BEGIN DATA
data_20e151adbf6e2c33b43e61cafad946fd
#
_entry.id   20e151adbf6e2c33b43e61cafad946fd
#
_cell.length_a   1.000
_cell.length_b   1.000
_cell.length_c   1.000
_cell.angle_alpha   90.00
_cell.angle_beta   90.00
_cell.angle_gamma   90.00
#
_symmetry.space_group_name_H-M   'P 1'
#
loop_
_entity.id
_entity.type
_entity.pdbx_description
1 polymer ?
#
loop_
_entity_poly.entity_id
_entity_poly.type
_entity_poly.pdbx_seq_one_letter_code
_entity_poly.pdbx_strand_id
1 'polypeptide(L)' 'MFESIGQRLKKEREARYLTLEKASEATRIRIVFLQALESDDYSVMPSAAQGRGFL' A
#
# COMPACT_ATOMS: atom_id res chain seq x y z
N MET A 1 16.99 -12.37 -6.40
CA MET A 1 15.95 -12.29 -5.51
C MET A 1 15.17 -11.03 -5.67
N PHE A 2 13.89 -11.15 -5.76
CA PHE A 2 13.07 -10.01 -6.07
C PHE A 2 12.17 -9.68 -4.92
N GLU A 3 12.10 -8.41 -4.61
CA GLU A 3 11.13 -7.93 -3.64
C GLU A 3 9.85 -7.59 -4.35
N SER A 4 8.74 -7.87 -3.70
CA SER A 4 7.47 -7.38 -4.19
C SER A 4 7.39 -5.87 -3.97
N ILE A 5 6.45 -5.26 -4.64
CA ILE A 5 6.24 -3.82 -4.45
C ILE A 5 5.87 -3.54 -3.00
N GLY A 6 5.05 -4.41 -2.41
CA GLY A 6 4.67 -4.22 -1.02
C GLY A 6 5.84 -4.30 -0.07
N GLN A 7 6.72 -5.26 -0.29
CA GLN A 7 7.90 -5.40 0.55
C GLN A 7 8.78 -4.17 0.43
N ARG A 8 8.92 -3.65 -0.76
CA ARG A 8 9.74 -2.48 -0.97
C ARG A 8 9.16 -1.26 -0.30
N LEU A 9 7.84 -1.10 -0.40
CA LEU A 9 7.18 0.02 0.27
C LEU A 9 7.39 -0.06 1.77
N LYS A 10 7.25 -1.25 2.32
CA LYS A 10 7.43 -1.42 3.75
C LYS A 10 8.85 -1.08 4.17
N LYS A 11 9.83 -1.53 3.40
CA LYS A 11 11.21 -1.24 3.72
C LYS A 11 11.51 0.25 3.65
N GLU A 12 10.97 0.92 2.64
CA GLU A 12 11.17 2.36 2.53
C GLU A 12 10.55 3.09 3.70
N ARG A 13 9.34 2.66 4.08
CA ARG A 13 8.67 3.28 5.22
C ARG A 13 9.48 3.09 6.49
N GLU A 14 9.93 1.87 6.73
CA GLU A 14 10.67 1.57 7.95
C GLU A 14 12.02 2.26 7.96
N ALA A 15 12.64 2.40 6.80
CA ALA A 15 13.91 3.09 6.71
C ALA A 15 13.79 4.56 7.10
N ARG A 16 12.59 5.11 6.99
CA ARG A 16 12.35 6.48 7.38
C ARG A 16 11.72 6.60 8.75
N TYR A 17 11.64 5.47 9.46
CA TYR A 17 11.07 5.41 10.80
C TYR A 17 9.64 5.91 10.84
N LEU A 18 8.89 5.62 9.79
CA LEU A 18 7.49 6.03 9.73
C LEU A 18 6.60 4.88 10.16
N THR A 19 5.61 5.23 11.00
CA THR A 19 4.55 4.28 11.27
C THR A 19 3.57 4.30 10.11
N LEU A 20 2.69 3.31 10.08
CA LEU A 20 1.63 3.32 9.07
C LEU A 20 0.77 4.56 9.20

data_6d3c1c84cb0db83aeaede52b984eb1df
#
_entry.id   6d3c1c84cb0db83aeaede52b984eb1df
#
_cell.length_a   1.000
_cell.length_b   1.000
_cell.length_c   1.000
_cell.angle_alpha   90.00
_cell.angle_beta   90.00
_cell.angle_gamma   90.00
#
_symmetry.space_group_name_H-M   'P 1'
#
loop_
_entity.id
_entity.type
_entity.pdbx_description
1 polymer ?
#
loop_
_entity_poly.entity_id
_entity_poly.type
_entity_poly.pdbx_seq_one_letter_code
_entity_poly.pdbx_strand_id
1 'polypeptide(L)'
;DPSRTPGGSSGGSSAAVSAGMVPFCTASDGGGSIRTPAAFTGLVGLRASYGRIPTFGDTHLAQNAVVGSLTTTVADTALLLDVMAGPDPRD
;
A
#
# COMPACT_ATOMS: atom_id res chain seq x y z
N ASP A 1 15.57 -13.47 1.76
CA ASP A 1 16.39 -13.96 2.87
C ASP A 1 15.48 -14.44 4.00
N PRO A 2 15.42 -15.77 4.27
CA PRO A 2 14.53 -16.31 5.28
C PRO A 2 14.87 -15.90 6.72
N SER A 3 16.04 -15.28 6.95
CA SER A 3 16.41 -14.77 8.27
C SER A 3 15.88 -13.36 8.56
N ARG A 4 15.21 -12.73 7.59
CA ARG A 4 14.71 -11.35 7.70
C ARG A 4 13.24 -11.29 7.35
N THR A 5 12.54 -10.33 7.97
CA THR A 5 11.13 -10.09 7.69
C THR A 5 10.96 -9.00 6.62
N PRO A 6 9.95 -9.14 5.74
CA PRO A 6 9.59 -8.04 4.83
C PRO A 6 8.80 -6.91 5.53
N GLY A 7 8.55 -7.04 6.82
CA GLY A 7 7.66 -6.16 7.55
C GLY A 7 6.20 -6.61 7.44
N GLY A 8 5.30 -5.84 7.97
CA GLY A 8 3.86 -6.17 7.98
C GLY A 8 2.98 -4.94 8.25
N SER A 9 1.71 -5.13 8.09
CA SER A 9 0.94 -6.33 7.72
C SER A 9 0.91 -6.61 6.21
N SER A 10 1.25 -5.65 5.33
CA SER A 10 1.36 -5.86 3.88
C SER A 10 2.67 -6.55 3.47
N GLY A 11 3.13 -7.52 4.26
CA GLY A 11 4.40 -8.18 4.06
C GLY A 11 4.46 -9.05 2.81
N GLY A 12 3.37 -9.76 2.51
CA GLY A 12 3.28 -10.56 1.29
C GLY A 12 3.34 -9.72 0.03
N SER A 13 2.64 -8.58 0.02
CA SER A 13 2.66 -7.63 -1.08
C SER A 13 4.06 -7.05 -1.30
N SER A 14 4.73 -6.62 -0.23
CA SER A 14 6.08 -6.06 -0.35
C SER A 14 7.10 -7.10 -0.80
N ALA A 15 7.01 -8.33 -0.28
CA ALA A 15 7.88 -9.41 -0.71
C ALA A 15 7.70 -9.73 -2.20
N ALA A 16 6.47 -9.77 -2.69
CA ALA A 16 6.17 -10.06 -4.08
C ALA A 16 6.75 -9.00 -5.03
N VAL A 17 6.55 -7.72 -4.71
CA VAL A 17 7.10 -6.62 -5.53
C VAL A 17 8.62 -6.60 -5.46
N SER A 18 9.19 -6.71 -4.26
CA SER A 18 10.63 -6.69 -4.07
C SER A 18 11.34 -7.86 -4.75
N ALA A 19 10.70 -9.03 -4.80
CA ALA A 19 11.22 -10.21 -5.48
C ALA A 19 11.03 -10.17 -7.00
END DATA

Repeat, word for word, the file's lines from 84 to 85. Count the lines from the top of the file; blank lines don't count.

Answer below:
C THR A 19 3.57 4.30 10.11
N LEU A 20 2.69 3.31 10.08